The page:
• Occupational therapists get to meet new people every day. So, if you love working with all sorts of people then it is the perfect job for you
  • Occupational therapists are in high demand and there are plenty of opportunities to make good money

Cons:

  • To become fully qualified, lots of studying is required
  • Being an occupational therapist is a physically demanding job as it often requires you to lift patients, to set up things and to be walking around/standing up all day
  • It is an incredibly emotionally challenging career as occupational therapists work closely with the patient and their family.  They therefore see their distress and worry. On top of this, occupational therapists might not see any progress in their patients, which can be emotionally draining
  • Occupational therapists may have to work long hours. This is because some clients need around the clock support and others may have an unexpected need that has to be addressed imminently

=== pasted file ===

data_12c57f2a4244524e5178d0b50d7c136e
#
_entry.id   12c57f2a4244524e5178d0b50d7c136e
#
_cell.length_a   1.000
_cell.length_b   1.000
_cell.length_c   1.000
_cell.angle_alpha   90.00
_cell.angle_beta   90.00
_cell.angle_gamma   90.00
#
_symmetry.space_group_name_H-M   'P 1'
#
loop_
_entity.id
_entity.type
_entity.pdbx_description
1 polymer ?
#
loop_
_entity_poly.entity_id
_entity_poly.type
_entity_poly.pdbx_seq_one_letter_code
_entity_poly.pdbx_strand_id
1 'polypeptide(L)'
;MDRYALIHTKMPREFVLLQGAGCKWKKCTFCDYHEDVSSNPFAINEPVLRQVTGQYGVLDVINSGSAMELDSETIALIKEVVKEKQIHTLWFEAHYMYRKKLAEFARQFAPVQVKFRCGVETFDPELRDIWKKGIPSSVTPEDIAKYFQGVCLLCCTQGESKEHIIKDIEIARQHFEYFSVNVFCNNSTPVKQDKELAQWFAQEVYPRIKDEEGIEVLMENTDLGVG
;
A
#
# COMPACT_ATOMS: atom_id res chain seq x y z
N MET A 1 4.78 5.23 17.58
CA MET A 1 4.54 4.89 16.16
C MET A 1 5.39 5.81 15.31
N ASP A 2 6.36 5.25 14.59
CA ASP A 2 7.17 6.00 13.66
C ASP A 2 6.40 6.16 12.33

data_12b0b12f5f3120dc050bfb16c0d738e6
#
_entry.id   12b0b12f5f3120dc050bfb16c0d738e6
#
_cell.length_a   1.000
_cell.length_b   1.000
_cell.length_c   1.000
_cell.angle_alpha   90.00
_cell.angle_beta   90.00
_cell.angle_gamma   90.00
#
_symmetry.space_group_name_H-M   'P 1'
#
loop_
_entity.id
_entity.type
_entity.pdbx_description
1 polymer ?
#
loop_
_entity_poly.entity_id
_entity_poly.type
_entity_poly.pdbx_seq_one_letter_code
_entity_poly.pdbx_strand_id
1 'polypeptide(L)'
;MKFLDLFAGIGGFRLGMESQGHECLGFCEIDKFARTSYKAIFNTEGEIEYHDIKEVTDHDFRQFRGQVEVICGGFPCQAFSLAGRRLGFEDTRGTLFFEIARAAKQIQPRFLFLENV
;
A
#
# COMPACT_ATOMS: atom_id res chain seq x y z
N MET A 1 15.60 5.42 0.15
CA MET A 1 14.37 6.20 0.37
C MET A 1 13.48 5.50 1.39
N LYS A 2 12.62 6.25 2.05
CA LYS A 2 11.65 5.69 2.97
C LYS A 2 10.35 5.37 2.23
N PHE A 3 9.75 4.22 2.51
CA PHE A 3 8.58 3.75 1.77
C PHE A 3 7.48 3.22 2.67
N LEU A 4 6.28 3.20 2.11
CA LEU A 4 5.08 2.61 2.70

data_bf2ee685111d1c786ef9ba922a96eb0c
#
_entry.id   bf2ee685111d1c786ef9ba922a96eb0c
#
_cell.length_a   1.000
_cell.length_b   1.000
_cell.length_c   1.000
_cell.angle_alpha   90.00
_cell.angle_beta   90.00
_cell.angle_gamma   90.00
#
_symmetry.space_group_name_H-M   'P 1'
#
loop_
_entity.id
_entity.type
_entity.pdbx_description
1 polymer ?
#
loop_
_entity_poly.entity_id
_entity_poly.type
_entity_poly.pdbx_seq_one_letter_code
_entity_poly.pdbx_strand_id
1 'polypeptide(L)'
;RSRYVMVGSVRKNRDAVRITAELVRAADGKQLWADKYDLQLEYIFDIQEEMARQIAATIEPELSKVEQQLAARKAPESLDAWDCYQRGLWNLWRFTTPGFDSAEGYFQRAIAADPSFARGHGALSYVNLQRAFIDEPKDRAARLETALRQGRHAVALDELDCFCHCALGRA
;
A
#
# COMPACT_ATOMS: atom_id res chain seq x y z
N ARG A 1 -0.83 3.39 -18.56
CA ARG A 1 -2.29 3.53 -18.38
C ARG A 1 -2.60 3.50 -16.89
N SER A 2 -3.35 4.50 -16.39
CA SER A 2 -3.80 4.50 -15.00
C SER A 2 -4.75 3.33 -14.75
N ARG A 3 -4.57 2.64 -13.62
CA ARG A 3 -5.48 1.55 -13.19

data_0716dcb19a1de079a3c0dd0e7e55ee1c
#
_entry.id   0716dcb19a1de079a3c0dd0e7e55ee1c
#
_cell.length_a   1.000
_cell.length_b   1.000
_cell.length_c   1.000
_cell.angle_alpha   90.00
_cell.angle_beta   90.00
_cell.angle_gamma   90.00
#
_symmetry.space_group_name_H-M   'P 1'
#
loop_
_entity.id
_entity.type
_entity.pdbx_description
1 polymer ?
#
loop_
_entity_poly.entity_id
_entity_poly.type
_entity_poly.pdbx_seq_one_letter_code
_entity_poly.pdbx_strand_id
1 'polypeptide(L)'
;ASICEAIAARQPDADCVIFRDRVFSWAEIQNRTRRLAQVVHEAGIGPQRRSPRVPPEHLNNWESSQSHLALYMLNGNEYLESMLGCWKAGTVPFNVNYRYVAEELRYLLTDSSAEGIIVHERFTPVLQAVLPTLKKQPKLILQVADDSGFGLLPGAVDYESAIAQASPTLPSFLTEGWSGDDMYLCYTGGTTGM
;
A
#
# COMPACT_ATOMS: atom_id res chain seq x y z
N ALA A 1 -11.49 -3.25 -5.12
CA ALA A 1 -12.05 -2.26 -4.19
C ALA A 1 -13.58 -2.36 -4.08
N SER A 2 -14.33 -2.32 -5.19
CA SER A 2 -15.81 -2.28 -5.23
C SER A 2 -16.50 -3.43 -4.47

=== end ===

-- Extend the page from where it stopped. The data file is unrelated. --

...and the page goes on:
Employability

Job market

According to the Bureau of Labor Statistics, the employment of occupational therapists is projected to grow 18 percent from 2018 to 2028, which is much faster than the average for all occupations.

This employment growth is predicted as it is expected that occupational therapy will continue to be an important part of treatment for people with various illnesses, chronic conditions and disabilities. It is also thought that these patients will continue to seek treatment for long-term disabilities and illnesses, and this will need to be assisted by occupational therapists.

Furthermore, people are wanting to remain active into later in their life, and therefore occupational therapists can help senior citizens maintain their independence by recommending home modifications and strategies that make daily activities easier.